PV Status Report 2019

For the 9th year in a row, solar power attracted the largest share of new investments in renewable energies, followed by wind power. The USD 140 billion (EUR 122 billion) in-vestments in solar energy, accounted for 42.5 % of all new renewable energy invest-ments. While the annual investment decreased by 13%, the newly installed capacity of solar photovoltaic power increased by about 5% to over 107 GW in 2018.
Over the last 15 years, the production volume of solar PV has increased with a compound annual growth rate (CAGR) of over 40 %, which makes the industry one of the fastest growing ones in the world. Until 2006, the solar cell production was dominated by Japan and Europe. After the rapid increase of the annual production in China and Taiwan since 2006, a new trend emerged in 2014 to rapidly increase production capacities in other Asian countries such as India, Malaysia, Thailand, the Philippines or Vietnam.
Market development for solar PV systems did not follow the production at the same pace, which led to overcapacities and massive price pressure along the production value chain. This development triggered a consolidation of the manufacturing industry, which is still ongoing.
R&D spending for renewable energies increased by 10% to reach USD 13 billion (EUR 11.3 billion). About half of this R&D went to solar energy. However despite the urgent need for a rapid decarbonisation of our energy supply this is still only 10.7% of the total R&D spending of USD 121 billion (EUR 105 billion) for energy.
The trend that the developing economies invest more in renewable energy capacity than the developed ones continued for the fourth year.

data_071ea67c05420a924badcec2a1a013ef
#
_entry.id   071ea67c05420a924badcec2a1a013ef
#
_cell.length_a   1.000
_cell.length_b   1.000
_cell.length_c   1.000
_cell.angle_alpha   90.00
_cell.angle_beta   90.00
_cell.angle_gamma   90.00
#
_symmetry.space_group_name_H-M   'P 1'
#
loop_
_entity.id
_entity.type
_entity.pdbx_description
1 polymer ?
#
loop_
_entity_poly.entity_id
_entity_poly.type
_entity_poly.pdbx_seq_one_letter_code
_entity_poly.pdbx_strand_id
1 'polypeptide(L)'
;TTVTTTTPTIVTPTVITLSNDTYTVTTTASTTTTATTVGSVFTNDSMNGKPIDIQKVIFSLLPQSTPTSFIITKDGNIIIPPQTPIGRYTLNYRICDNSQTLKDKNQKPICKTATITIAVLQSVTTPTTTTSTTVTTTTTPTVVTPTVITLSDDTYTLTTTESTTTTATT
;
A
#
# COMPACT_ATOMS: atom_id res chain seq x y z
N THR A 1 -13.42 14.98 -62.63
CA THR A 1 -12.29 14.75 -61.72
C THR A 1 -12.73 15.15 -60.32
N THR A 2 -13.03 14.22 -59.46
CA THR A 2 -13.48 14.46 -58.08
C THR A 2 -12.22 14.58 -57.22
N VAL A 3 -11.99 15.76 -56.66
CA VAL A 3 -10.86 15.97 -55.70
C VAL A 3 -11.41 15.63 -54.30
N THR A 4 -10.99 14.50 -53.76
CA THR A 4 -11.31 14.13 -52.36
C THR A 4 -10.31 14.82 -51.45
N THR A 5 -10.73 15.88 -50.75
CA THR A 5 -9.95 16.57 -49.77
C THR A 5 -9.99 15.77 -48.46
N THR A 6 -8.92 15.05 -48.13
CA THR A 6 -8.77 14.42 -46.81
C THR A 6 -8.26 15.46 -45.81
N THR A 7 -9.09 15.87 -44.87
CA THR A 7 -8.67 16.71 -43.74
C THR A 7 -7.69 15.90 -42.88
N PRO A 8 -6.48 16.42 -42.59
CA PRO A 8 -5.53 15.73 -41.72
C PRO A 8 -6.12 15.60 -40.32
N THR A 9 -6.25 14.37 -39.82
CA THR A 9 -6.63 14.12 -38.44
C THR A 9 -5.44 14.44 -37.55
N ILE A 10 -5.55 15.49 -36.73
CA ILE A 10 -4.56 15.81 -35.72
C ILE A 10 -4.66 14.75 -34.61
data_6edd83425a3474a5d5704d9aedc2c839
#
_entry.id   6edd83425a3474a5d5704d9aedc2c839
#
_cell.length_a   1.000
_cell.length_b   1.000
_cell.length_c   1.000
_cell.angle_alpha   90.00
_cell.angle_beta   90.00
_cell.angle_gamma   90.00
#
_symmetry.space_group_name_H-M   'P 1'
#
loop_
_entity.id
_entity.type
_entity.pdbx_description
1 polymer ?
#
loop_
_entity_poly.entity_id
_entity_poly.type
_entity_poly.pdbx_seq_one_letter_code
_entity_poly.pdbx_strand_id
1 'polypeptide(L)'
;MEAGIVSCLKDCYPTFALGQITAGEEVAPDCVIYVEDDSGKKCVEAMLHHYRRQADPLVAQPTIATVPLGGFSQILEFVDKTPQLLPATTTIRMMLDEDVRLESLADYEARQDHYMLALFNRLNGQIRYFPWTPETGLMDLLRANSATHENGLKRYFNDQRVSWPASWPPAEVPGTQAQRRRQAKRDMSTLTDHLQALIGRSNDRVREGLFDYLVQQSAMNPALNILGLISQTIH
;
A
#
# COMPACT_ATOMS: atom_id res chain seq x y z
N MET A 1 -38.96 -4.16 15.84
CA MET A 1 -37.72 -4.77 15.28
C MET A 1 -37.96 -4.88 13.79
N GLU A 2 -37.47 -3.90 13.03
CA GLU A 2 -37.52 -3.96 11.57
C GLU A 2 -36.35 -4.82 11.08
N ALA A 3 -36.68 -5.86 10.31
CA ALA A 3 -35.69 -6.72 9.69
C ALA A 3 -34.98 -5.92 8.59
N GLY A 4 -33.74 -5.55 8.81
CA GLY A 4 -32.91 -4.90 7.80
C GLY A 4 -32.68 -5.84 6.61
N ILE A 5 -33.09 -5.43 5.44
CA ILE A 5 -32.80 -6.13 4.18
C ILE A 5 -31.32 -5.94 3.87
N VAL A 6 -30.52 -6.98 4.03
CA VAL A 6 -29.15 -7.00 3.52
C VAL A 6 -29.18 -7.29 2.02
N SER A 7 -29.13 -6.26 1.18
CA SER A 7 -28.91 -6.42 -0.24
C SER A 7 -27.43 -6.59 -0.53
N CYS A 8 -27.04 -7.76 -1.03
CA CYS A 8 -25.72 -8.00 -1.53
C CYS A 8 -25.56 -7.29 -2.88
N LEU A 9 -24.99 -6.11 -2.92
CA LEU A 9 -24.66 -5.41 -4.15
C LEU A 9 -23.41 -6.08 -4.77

The PV industry has changed dramatically over the last few years. China has become the major manufacturing country for solar cells and modules, followed by Taiwan and Malay-sia.
According to market forecasts, the installed PV power capacity of 520 GW at the end of 2018 could reach up to 1.4 TW by 2024. At the end of 2019, worldwide solar PV power is expected to reach 650 GW capable of producing roughly 4 % of the worldwide electricity demand. The EU’s share is about one fifth of the world-wide installed capacity and can provide about 5.5 % of its electricity demand.
Recent 100% renewable electricity scenarios have highlighted the importance of solar photovoltaics to achieve this goal and decarbonise the power sector in a cost effective manner. To realise a carbon free power supply by 2050, the installed PV generation ca-pacity of about 650 GW at the end of 2019 has to increase to more than 4 TW by 2025 and 21.9 TW by 2050. This indicates that the installation rate has to increase by a factor of 2.5 until 2025. The European Union needs to increase its capacity from 117 GW at the end of 2018 to more than 630 GW by 2025 and 1.94 TW by 2050. In case of a transition to a sustainable transport sector, i.e. electrification and synthetic fuels, these numbers would need to increase by a factor of two.
2016 already saw a number of record breaking power purchase agreements (PPA) con-tracts and bids below USD 30/MWh and the trend for bids below 25 USD/MWh has accel-erated in sun rich regions in 2017 and 2018. The trend continued in 2019 with offers be-low USD 20/MWh. These very low bids and PPAs are only possible through a combination of excellent solar resource, high debt shares and very low debt costs as well as the fact that some tariffs are indexed to inflation.
PV is a key technology option for implementing the shift to a decarbonised energy supply and can be deployed in a modular way almost everywhere on this planet. Over the last decades the growth of PV energy use was mainly driven by public incentives, but the shift now to economics driven use of solar PV electricity as one of the lowest cost elec-tricity supplies is obvious.

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Date published
1 November 2019
Publisher (Company, Organisation)
European Commission - Joint Research Center

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